Pentagon acknowledges uses incendiary white phosphorus
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US defends use of white phosphorus weapons in Iraq
16 Nov 2005 18:41:12 GMT
By Will Dunham
WASHINGTON, Nov 16 (Reuters) - The Pentagon on Wednesday acknowledged using incendiary white-phosphorus munitions in a 2004 counterinsurgency offensive in the Iraqi city of Falluja, but defended their use as legal.
Army Lt. Col. Barry Venable, a Pentagon spokesman, said the U.S. military had not used the highly flammable weapons against civilians, contrary to an Italian state television report this month which said the weapons were used against men, women and children in Falluja who were burned to the bone.
"We categorically deny that claim," Venable said.
"It's part of our conventional-weapons inventory and we use it like we use any other conventional weapon," added Bryan Whitman, another Pentagon spokesman.
Venable said white phosphorus is not outlawed or banned by any convention. However, a protocol to the 1980 Convention on Conventional Weapons forbids using incendiary weapons against civilians or against military targets amid concentrations of civilians.
The United States did not sign the protocol.
White phosphorus munitions are primarily used by the U.S. military to make smoke screens and mark targets, but also as an incendiary weapon, the Pentagon said. They are not considered chemical weapons. The substance ignites easily in air at temperatures of about 86 F (30 C), and its fire can be difficult to extinguish.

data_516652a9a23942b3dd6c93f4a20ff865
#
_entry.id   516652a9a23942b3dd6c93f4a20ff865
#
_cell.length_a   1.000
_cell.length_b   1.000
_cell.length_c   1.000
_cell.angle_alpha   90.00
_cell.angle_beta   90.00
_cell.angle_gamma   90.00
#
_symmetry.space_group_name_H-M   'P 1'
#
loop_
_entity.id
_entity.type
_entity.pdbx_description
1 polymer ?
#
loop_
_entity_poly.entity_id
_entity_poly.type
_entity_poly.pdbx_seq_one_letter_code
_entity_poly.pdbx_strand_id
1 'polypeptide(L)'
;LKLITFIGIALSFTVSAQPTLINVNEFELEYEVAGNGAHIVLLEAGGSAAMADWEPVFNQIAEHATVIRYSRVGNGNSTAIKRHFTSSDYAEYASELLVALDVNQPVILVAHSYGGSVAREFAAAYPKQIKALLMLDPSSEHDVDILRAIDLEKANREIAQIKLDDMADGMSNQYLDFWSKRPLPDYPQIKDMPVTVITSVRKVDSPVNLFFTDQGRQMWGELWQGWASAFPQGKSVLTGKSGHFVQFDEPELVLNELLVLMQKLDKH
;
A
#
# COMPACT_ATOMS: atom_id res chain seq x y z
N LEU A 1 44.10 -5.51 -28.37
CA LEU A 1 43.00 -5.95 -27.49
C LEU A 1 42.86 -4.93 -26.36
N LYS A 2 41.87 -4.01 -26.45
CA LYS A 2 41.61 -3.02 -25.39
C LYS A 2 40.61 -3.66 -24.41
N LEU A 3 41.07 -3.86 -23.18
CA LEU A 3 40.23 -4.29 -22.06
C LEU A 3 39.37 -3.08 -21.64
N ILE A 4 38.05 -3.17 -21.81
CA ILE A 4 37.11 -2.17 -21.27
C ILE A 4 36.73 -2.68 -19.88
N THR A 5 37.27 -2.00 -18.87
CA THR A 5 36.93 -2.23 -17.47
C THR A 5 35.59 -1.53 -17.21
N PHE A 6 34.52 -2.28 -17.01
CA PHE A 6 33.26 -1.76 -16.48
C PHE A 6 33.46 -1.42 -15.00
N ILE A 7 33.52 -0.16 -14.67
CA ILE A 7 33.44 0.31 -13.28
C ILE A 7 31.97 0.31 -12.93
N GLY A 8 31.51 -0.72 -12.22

U.S. forces used the white phosphorus during a major offensive launched by Marines in Falluja, about 30 miles (50 km) west of Baghdad, to flush out insurgents. The battle in November of last year involved some of the toughest urban fighting of the 2-1/2-year war.
Venable said that in the Falluja battle, "U.S. forces used white phosphorous both in its classic screening mechanism and ... when they encountered insurgents who were in foxholes and other covered positions who they could not dislodge any other way."
He said the soldiers employed what they call a "shake-and-bake" technique of using white phosphorus shells to flush enemies out of hiding then using high explosives to kill them.
The Italian documentary showed images of bodies recovered after the Falluja offensive, which it said proved the use of white phosphorus against civilians.
"We don't target any civilians with any of our weapons. And to suggest that U.S. forces were targeting civilians with these weapons would simply be wrong," Whitman said.